Cognitive Development and Symbolism in the Pre-Upper Palaeolithic

01st June 2007

Ben Watson

BA(Hons), Centre for Classics and Archaeology, University of Melbourne, October 2003

This thesis investigates hominid cognitive development and the emergence of symbolism prior to the Upper Palaeolithic period. It involves a global review and examination of a wide range of Pleistocene evidence for early symbolism, language, and non-utilitarian behaviour, including that from Australia. Both palaeoanthropological evidence and material culture are discussed in relation to their significance for the evolutionary emergence of symbolic cognition. Discussion of palaeoanthropological evidence includes the relevance of cranial endocasts, encephalisation, skull morphology, and vocal tract reconstruction. Discussion concerned with material culture includes the role of palaeoart, colour symbolism, mortuary practice and stone tools. Collectively the wide range of evidence has important implications for the study of cognitive evolution. It is argued that the evidence strongly supports a model for a considerably early emergence of complex symbolic behaviour in various regions of the world well before 40,000 years ago. The thesis contends that the cognitive capacities for symbolic behaviour developed gradually and emerged considerably earlier than the Upper Palaeolithic, with the cognitive preconditions appearing c.2.5 million years ago, and fully symbolic cognition developed by as early as the Lower Palaeolithic.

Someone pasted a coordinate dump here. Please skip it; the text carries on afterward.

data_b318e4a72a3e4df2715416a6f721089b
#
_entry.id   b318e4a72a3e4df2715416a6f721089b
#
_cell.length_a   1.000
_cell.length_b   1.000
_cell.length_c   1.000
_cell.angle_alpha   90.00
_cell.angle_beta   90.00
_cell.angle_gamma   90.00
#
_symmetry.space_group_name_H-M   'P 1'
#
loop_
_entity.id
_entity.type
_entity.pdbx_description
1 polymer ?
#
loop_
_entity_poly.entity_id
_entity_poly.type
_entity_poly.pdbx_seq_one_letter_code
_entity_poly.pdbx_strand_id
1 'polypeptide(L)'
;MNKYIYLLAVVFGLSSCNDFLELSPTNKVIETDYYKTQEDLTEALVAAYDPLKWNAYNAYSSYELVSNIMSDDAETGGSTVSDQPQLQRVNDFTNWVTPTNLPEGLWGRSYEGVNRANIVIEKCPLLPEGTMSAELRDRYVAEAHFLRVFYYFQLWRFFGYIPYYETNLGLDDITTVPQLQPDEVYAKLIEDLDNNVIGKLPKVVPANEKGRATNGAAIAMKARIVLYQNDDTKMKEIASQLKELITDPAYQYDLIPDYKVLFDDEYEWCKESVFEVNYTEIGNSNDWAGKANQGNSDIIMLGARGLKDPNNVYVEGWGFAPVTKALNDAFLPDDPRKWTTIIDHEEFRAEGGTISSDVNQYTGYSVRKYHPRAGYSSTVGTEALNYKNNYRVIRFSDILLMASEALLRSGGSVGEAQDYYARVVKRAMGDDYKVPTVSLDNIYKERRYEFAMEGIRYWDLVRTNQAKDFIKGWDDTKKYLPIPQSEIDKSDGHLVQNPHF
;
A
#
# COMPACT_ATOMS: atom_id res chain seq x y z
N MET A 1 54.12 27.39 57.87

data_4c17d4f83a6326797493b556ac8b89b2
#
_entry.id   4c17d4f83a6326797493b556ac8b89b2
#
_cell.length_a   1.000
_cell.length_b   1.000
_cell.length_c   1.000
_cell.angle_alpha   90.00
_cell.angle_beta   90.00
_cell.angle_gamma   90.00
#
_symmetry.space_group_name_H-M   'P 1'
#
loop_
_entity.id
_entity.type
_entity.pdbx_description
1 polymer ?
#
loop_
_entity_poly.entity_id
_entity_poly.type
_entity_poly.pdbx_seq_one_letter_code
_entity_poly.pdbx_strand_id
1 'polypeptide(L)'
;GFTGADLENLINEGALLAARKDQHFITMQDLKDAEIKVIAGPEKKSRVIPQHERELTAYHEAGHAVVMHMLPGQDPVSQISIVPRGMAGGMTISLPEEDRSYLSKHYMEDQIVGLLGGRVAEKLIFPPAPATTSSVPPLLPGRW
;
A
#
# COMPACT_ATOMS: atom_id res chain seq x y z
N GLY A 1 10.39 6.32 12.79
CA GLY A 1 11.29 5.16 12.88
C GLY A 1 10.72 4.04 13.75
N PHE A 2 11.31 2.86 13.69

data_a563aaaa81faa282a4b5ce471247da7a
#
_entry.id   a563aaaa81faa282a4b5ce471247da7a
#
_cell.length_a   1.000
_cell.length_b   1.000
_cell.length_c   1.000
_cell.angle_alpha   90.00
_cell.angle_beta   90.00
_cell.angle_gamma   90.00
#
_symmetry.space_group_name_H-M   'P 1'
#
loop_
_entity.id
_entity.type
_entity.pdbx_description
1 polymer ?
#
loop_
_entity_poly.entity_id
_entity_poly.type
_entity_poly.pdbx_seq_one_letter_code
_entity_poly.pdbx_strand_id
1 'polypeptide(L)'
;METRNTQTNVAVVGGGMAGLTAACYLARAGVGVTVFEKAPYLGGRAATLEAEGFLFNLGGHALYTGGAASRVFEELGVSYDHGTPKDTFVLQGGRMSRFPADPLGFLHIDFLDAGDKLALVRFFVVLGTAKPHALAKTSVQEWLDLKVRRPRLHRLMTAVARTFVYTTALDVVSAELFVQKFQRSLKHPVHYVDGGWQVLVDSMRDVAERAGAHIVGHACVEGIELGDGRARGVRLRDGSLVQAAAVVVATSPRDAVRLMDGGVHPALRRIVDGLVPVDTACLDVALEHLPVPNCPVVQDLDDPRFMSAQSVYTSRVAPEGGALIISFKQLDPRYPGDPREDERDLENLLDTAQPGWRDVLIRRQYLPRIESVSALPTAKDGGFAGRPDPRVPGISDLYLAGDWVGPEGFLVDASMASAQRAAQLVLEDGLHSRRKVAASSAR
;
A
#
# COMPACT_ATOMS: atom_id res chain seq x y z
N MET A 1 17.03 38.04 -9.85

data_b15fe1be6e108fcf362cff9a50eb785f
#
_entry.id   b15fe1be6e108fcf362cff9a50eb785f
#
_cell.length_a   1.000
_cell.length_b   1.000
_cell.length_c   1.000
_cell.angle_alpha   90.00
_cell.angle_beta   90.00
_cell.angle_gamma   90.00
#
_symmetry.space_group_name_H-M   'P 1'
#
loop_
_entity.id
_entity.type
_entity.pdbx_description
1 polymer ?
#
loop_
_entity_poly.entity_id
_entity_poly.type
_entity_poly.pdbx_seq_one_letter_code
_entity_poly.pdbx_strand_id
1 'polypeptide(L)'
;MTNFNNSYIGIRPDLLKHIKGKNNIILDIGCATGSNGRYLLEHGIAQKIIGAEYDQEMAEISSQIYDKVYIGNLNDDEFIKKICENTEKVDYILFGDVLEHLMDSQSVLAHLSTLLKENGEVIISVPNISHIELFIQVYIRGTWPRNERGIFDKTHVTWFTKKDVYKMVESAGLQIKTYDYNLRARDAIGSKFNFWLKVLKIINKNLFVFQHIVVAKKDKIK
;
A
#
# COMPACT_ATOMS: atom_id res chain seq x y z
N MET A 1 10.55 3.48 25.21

Ben Watson
Cognitive Development and Symbolism in the Pre-Upper Palaeolithic
June 2007
64
62
Thesis Abstracts
You must be a member to download the attachment ( Login / Sign up )